The drug Paxlovid, if taken within five days of contracting the virus, can reduce the chances of developing severe COVID and the need for hospitalization. When there are hospitalizations due to COVID, doctors and nurses have learned more effective ways to treat patients, including the need for respirators, and reduce the length of hospital stays.

But people continue to contract COVID, and some have serious symptoms, including some deaths. The virus is still killing about 1,000 Americans every week, primarily older adults.

Pandemic shutdown

On March 9, 2020, Illinois Governor JB Pritzker declared a statewide emergency due to COVID and four days later, on March 13, District 65 schools and Evanston Township High School were closed for in-person learning. They shifted to remote learning for the balance of the 2020-21 school year and most of the 2021-22 school year.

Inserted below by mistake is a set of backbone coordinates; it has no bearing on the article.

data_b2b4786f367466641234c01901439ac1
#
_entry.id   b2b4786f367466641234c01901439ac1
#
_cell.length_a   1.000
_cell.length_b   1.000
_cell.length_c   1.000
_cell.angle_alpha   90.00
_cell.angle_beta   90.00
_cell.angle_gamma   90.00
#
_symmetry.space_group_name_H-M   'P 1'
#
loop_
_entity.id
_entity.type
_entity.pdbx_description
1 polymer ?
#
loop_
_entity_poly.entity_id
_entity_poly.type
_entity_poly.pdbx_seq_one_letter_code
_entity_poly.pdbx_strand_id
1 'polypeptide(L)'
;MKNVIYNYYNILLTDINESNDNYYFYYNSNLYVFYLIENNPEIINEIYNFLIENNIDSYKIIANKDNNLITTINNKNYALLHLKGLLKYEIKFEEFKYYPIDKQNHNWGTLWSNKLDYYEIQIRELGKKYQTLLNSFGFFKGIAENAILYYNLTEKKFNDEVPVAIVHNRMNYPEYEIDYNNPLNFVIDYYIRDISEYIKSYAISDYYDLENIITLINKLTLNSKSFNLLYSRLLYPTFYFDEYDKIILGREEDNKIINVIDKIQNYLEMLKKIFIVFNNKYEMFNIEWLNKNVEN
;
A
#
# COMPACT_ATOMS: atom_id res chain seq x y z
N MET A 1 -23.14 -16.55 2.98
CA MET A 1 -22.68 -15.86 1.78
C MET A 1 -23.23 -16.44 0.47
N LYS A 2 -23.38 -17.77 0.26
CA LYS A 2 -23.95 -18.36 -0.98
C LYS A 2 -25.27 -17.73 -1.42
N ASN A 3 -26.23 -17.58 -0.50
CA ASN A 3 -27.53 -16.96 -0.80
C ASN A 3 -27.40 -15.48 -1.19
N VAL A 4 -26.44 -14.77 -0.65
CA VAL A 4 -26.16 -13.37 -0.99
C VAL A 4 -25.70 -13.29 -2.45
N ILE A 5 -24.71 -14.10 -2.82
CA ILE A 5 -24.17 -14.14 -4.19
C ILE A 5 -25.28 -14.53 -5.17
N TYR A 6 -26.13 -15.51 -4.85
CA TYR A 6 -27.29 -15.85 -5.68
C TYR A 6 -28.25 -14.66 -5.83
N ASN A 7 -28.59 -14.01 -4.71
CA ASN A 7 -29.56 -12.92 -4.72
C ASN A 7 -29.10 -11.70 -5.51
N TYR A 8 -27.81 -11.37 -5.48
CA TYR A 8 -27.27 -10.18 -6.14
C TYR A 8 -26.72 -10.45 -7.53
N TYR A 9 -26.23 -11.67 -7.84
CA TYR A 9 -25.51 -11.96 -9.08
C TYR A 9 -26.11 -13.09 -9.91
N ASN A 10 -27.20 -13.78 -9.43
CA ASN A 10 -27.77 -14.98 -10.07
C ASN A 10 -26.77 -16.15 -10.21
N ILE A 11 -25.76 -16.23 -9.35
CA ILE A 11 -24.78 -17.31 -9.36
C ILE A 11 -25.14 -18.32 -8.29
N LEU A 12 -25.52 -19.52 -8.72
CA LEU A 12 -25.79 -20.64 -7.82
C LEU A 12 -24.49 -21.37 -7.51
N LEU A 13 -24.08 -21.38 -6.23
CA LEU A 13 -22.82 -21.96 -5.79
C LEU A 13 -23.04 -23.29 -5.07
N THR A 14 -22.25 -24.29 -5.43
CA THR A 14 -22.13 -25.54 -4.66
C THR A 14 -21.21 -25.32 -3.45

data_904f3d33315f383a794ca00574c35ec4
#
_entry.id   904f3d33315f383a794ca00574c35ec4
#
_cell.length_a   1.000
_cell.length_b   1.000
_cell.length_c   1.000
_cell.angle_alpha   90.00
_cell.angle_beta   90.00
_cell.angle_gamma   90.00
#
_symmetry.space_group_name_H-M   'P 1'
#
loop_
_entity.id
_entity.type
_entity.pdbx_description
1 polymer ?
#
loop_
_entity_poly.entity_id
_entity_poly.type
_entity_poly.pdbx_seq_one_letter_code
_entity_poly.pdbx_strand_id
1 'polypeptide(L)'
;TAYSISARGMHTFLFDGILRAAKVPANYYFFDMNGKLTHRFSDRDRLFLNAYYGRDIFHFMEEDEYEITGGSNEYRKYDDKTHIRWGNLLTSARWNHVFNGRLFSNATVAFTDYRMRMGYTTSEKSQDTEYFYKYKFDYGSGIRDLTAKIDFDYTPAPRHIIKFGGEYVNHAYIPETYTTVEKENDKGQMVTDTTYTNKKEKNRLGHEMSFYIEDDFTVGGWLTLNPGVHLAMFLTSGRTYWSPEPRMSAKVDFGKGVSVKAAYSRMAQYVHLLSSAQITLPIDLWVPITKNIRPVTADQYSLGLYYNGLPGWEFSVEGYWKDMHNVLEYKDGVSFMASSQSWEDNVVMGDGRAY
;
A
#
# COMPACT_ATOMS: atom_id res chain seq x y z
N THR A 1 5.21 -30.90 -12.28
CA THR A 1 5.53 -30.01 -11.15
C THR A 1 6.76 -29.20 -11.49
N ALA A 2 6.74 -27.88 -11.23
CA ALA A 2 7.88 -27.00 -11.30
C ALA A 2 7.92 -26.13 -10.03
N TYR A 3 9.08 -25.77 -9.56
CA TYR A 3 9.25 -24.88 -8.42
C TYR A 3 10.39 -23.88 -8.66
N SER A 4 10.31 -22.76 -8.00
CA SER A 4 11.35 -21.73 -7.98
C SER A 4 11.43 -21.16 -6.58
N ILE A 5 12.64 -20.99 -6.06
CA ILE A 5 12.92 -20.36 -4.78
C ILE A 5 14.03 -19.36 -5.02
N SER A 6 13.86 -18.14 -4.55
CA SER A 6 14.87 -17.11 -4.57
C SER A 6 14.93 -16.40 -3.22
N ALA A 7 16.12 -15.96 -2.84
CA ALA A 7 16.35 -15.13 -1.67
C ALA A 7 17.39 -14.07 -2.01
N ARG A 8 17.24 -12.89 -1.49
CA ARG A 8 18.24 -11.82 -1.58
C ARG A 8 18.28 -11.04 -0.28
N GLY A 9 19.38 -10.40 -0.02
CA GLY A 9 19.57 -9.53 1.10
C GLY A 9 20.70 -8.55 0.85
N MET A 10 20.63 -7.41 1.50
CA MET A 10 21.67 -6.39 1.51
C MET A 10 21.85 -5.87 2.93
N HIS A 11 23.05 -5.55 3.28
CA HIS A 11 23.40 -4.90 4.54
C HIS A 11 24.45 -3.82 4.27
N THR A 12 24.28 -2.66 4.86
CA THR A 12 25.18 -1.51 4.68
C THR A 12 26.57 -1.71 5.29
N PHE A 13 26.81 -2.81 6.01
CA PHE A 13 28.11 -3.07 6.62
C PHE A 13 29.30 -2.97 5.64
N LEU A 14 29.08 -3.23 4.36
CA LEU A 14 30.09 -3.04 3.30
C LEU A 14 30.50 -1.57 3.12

Pritzker also entered orders prohibiting large gatherings and ordered restaurants and bars to close. He subsequently ordered all “nonessential” businesses to close, and entered a stay-at-home order that remained in effect for several months.

Pritzker and Dr. Ngozi Ezike, director of IDPH, held daily press conferences for about a year, during which they reported on the status of the pandemic and laid out requirements for churches, entertainment venues, restaurants and bars, retail businesses, offices, child care centers, and schools. They also established restrictions for travel, requirements to maintain a safe distance from other people and to wear a mask.

As the number of COVID cases declined, the state periodically relaxed the restrictions.

Evanston’s COVID response

Early on, the City of Evanston formed a COVID task force under Mayor Stephen Hagerty’s leadership. The task force comprised leaders from the city, the school districts, hospitals and Northwestern University; business leaders; and leaders of nonprofit organizations and the faith community. The group coordinated efforts to address the pandemic.